Curries, Fried Rice, and Cheeseburgers

After being back in Hong Kong now for 8 months I can say, “I love it!” And if you ask why, I’ll say, “Because of Curry, Fried Rice, and Cheeseburgers!”

What I mean by that is Hong Kong has everything! Last week the teachers at our school decided to head out on a Friday night for drinks and dinner. The evening started at Joe’s Pool Hall in Knutsford Terrace. The 8th floor establishment complete with billiard tables, dart boards, and cheeseburgers could be found on any given street corner in the U.S. or U.K.

After the poolhall I was starving as I was purposely holding out eating until we made our way to Chung King Mansions. If you are unfamiliar with Chung King Mansion, wikipedia correctly describes it as, ” guesthouses, curry restaurants, African bistros, clothing shops, sari stores, and foreign exchange offices. It often acts as a large gathering place for some of the ethnic minorities in Hong Kong, particularly South Asians (Indians, Nepalese, Pakistanis, Bangladeshis and Sri Lankans), Middle Eastern people, Nigerians, Europeans, Americans, and many other peoples of the world.”

Whenever I enter Chung King Mansion the line from Star Wars where Ben Kenobi says, “You will never find a more wretched hive of scum and villainy, we must be cautious” pops in my head.

We settled on the Taj Mahal restaurant and as Indian waiters began unloading platters of samosas and poppadoms (sp?) I was struck by the diversity even at our table; British, Aussies, Kiwis, Hong Kong Chinese, and Americans raising a glass together to toast the new academic year. Pretty soon debates begin such as who is the more conditioned athlete, an Aussie Rules footballer or a player from Rugby Union? Whats going to happen in the South China Sea between the U.S. and China, and who will win in the upcoming Australian election; Liberal or Labor???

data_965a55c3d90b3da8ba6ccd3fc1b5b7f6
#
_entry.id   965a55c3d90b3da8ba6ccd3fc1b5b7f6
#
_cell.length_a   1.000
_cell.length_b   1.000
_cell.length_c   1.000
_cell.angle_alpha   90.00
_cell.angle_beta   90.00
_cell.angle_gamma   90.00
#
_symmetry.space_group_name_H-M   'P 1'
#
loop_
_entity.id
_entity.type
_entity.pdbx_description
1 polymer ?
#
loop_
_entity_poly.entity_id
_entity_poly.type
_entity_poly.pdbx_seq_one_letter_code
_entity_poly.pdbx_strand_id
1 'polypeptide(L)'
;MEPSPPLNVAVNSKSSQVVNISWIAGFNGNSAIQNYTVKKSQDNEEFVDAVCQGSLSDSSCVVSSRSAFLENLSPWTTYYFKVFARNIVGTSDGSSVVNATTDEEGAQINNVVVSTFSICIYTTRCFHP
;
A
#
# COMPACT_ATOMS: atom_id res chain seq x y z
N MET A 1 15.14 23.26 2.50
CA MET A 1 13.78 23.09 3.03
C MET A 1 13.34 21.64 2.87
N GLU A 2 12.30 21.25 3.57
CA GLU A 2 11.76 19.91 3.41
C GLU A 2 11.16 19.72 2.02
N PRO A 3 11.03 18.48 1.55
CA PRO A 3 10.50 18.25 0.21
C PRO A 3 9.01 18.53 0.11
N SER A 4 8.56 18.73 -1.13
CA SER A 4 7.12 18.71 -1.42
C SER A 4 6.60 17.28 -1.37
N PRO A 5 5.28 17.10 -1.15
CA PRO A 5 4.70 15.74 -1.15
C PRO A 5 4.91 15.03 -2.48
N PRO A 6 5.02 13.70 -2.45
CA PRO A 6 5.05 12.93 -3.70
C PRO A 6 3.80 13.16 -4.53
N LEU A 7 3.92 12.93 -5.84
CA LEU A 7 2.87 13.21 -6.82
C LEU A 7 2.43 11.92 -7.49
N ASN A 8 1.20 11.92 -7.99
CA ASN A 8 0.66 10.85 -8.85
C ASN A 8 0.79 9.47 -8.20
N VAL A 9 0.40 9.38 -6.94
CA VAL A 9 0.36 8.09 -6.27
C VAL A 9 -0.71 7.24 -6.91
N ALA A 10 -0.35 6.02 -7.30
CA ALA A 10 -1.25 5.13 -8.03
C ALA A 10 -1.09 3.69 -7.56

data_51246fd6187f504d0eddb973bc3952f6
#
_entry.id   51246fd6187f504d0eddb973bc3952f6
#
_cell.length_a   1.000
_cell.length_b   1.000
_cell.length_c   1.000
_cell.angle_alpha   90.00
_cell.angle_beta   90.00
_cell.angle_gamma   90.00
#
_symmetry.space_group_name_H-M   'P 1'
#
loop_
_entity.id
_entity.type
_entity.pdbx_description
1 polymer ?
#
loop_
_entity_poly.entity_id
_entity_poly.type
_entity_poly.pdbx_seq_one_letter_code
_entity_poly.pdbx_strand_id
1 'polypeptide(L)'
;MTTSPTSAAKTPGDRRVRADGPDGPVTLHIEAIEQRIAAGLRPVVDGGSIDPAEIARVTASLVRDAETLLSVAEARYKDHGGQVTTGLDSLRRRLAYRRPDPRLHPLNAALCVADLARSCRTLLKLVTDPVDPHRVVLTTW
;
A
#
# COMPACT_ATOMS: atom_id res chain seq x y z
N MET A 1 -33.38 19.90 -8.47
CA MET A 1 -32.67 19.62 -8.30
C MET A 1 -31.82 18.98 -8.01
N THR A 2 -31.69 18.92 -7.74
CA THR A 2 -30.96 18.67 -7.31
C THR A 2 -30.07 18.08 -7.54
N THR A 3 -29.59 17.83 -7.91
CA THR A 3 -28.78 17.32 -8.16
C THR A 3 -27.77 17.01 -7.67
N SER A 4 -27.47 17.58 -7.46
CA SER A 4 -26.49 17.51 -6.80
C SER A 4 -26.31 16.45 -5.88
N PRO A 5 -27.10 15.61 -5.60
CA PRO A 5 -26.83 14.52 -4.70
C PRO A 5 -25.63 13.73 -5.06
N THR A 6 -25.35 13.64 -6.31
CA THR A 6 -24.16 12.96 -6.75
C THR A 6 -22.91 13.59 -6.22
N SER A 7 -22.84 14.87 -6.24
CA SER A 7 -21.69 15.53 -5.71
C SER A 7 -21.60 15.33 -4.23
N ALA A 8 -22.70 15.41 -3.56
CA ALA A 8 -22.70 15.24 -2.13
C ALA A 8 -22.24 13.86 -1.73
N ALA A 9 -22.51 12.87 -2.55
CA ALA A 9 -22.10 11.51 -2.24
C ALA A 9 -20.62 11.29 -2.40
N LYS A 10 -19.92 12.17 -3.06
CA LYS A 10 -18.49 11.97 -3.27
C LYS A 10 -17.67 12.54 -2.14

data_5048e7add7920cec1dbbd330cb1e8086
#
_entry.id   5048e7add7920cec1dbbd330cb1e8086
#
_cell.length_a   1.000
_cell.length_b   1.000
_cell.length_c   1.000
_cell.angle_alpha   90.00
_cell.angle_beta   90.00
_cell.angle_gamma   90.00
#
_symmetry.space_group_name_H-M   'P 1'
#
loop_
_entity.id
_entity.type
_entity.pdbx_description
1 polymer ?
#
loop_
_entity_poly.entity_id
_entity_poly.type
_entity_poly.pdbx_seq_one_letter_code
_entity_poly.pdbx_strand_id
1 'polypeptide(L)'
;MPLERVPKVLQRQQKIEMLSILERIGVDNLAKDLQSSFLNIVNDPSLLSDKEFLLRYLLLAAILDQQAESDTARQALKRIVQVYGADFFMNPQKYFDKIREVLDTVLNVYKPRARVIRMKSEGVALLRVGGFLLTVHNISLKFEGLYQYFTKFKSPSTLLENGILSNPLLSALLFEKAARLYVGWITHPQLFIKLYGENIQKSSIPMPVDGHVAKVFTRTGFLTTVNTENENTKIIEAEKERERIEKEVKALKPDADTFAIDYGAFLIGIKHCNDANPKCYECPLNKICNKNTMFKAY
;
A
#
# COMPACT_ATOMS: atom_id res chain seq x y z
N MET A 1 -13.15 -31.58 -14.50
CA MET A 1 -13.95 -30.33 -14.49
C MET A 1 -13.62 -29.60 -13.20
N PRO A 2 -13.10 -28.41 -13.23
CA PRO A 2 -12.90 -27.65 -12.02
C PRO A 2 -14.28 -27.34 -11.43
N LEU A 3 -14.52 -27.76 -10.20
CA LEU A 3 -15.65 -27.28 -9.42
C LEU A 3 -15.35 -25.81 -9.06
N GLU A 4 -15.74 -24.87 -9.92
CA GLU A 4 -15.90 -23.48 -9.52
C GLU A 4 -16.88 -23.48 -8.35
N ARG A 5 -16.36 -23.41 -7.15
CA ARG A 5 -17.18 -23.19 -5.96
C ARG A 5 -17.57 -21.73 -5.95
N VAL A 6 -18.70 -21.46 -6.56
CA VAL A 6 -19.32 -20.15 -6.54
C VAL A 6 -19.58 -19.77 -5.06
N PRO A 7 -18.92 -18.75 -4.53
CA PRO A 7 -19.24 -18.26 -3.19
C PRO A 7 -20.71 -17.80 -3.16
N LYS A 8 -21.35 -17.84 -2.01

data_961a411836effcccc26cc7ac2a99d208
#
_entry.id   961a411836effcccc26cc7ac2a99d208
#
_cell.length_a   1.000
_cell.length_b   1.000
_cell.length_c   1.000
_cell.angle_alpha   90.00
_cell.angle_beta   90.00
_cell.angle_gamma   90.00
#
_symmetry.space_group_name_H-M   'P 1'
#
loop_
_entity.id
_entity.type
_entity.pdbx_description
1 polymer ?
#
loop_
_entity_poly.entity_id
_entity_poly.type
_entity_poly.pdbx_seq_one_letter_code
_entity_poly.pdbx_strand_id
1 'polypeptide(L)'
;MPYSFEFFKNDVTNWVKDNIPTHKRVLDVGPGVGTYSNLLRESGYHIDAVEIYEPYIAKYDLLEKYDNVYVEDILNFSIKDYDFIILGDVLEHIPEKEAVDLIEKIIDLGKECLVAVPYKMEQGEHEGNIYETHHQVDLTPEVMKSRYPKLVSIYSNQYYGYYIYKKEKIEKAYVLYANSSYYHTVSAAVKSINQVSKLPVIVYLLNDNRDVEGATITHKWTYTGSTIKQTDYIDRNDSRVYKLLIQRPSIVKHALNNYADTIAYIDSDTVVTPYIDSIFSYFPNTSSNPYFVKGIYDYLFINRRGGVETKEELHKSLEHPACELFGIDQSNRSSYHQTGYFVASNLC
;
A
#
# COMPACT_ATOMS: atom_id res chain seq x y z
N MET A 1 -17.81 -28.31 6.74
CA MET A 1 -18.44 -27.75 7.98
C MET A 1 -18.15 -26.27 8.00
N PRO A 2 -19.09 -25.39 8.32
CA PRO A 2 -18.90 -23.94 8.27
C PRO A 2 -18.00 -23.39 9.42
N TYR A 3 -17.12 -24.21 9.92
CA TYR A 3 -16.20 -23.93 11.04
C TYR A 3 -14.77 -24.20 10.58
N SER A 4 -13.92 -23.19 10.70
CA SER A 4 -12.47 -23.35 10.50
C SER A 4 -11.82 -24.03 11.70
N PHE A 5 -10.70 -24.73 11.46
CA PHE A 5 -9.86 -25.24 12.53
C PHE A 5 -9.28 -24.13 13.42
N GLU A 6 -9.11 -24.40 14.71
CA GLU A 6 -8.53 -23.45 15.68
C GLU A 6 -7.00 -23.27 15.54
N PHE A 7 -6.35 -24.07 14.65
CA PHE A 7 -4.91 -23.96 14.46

Even last year when we were still in Qingdao I was asked why I came back to Asia. I responded, “here we are at the Olympic Sailing Center where my son is learning to sail from a French teacher and a Chinese teacher. I’m sitting here chatting with a Dane on my right and a South African to my left on a dock where an Olympic competition was just held…thats why I’m back.”

In Hong Kong, the crazy blend of East and West is always display. Even though it is no longer a British colony, the judges here still where white judicial wigs while in court. Police divisions have ceremonial wings complete with bagpipers. Street stalls with very fresh seafood can be just a few blocks down from some of the most expensive designer boutiques in the world. One evening I may be sitting on a rickety stool outside having a bowl of traditional Cantonese claypot rice and the next evening having humus and spicy lamb at a Lebanese restaurant.

And while America frets over the building of a Muslim Cultural center, I see how relaxed people here are in a melting pot of religious freedom. On Nathan Road, one of the main arteries in downtown Kowloon, the Masjid and Islamic Centre sits prominently on one side of the street, and across the way is St. Andrew’s Anglican church. No fights, no protests, everyone getting along for the most part. The rest of Hong Kong is full of Christian churches, mosques, Chinese temples, synagogues and every other place of worship you might think of.

What’s the secret to this social harmony? My two cents…Curries, Fried Rice, and Cheeseburgers.

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